Wilson Audio SabrinaX floorstanding loudspeaker

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Wilson Audio SabrinaX
Wilson Audio SabrinaX floorstanding loudspeaker

Every time I write the word ‘SabrinaX’ it looks funny. I want to pronounce it ‘sab-rine-inks’ even though it is actually ‘Sabrina-X’. I’m getting this out of the way first because it’s the only bit of criticism I can level at the Wilson Audio SabrinaX. Really... that’s it. I’m down to discussing the spelling of the product name in critical terms. I may as well be grumbling about the font in the brochure for all the relevance it has to the product. It should mean I have failed you, dear reader... I have failed in my responsibility to act as audio critic by not finding anything constructive to criticise.

The problem is to find something critical about the sonic performance of the SabrinaX would be, basically, making stuff up. And that doesn’t seem to be a better option.

SabrinaX is the present entry-point to Wilson Audio’s floorstanding loudspeaker range, with just the TuneTot beneath it (sadly, the Duette Series 2 – which I still use daily – is no more). It replaces the popular Sabrina as a part of Wilson Audio’s rolling development of its product lines. In truth, improving on the Sabrina was going to be a tough call. It was hugely popular for a reason. Several reasons, in fact; it played nice with more down-to-earth electronics, it wasn’t particularly room fussy (although the more time you spent setting it up, the better it got), it went nice and loud when called upon, but wasn’t just some shouty brute-force design, it looked good... and you almost had to try hard to make it sound bad.

Big shoes, SabrinaX. Big shoes to fill.

As the name might suggest, one of the big changes between Sabrina and SabrinaX was the cabinet material. The Sabrina used Wilson’s own X-Material (a proprietary high-pressure composite of mineral, polymer, carbon and paper) only in its baffle and lower spike plate. Now, SabrinaX’s outer enclosure is constructed entirely from X-Material. A quick knuckle-rapping test shows just how dead that makes the cabinet, and that lack of resonance or, well, anything from the cabinet pushes the SabrinaX cabinet toward the notional non-intrusive/silent box ideal every speaker brand wants and that Wilson has systematically pursued for decades. 

 

SabrinaX also features the brand’s Mk5 tweeter (the one that comes from the cost-no-object Chronosonic XVX), an ultra-low distortion 25.4mm soft dome built and selected to uncompromising standards even by the standard of audio’s obsessive compulsives. Couple this to new woofers made specifically for the SabrinaX (and designed to take advantage of that new inert SabrinaX cabinet) and the ‘if it ain’t broke, don’t fix it’ previous iteration’s midrange unit and you have a compact package that might look superficially like its predecessor, but has moved ahead in almost every manner.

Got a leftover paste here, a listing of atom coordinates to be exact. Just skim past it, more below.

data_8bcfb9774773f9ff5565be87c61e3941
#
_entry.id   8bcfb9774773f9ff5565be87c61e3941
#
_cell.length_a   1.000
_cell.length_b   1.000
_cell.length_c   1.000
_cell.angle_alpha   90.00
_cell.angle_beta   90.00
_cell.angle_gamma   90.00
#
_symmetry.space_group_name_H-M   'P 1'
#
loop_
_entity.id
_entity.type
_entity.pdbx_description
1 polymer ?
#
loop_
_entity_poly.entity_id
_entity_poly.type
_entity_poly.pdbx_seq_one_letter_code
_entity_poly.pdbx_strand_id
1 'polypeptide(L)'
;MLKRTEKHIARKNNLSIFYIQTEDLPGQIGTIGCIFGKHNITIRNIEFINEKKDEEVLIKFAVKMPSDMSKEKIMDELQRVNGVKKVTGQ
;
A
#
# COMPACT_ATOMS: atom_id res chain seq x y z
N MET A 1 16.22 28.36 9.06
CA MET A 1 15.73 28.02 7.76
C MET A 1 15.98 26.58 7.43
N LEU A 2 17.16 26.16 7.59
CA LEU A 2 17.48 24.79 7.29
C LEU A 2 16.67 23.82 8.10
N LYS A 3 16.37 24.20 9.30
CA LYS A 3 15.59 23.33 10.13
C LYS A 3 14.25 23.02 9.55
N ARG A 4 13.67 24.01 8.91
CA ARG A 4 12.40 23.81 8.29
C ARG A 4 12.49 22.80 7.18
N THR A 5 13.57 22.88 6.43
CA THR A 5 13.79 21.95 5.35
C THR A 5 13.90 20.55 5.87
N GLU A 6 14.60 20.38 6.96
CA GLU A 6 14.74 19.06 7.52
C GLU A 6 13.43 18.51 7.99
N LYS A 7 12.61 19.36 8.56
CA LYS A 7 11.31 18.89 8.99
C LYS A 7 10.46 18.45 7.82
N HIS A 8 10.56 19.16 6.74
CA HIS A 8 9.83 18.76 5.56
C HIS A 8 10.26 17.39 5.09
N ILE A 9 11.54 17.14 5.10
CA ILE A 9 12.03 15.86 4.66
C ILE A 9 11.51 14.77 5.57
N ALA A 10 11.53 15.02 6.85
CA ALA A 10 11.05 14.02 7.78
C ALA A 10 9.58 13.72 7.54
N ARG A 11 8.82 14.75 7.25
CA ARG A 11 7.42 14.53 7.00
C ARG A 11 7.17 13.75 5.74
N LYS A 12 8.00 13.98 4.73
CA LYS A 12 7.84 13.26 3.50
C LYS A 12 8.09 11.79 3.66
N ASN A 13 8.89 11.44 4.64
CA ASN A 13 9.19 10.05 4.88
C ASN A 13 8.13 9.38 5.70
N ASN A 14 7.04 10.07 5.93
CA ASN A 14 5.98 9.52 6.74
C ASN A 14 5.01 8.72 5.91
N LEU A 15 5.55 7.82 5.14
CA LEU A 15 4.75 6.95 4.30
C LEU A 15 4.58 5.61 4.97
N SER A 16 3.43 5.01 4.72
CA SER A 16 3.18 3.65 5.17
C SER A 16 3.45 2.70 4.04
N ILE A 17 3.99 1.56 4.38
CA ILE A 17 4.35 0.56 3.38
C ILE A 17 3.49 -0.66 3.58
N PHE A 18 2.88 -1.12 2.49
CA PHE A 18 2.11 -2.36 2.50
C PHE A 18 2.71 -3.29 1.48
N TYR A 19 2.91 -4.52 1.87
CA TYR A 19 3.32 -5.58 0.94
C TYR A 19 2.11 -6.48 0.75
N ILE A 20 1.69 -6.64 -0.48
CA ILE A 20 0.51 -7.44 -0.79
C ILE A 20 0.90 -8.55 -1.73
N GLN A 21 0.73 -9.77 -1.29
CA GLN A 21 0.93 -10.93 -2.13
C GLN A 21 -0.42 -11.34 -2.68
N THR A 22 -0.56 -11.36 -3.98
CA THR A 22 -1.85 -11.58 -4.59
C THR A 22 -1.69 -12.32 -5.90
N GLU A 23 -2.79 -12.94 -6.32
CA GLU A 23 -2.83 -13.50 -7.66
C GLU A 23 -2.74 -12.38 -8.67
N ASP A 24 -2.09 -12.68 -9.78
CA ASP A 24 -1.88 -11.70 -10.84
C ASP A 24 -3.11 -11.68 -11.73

In fact, in so many respects, it’s more apt to consider the SabrinaX less like an updated Sabrina, and more ‘Honey, I Shrunk The Chronosonic XVX’ because there are so many parts of that mighty loudspeaker that have directly trickled down to the SabrinaX; right down to the latest hardware (more important than people think; not only does this make the SabrinaX one of the first Wilson designs to accept the 4mm banana plug, the quality and direct access to the knurled rings around the speaker spikes makes for an easier and ultimately more precise installation). 

The biggest beneficiary, however, remains hidden to the naked eye. It’s the AudioCapX capacitor technology that is — at present — unique to this model and Chronosonic XVX. Of course, the Chronosonic XVX was itself the first beneficiary of this technology, the first design to benefit from Wilson’s recent integration of capacitor design and manufacturer into the factory in Provo, Utah. To design this, Wilson’s in-house lab developed a proprietary multi-wound capacitor specifically for the XVX, which the engineers dubbed Wilson AudioCapX-WA. The team took a similar approach with the SabrinaX’s crossover, which benefits from a version of the Wilson AudioCapX specific to its needs. It is said the new capacitor technology, “significantly lowers the noise floor to even greater extremes, allowing the listener to hear more detail and resolution.” I normally don’t like to quote manufacturers opinions on their own products, but I’ll give Wilson that as there is a lot of detail and resolution with the SabrinaX, and it’s a very, very noise-free design too.

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